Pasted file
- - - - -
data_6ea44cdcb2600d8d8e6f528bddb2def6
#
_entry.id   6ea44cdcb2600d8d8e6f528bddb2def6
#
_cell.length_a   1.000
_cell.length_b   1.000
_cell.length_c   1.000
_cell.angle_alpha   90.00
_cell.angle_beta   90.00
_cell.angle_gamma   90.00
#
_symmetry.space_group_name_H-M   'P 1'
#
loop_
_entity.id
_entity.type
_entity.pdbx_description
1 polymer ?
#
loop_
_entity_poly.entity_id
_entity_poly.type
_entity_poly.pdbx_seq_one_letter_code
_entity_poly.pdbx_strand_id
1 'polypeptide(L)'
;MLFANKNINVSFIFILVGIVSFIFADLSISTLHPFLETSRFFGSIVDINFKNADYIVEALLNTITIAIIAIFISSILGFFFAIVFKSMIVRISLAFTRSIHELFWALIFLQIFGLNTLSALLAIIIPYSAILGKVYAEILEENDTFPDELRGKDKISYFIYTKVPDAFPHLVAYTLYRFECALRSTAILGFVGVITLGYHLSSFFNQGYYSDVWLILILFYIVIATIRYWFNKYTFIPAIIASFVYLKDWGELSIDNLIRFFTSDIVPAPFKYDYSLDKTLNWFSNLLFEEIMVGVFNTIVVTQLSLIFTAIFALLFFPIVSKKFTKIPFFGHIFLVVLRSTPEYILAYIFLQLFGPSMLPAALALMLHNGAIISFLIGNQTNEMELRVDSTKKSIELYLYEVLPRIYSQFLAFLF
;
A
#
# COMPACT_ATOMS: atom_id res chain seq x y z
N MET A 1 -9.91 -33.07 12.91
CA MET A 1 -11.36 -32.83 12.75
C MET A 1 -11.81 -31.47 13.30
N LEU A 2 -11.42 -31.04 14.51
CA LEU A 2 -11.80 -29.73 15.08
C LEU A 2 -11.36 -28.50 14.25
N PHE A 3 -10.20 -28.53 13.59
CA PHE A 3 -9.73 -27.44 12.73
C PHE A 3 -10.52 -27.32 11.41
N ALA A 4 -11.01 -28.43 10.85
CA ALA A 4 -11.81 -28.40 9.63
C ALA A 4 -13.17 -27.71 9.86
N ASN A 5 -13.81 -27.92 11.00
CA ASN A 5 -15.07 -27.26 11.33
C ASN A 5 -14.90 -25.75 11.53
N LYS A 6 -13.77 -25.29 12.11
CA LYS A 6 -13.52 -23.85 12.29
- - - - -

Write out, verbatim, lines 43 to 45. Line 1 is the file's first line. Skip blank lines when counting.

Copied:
N ASN A 5 -13.81 -27.92 11.00
CA ASN A 5 -15.07 -27.26 11.33
C ASN A 5 -14.90 -25.75 11.53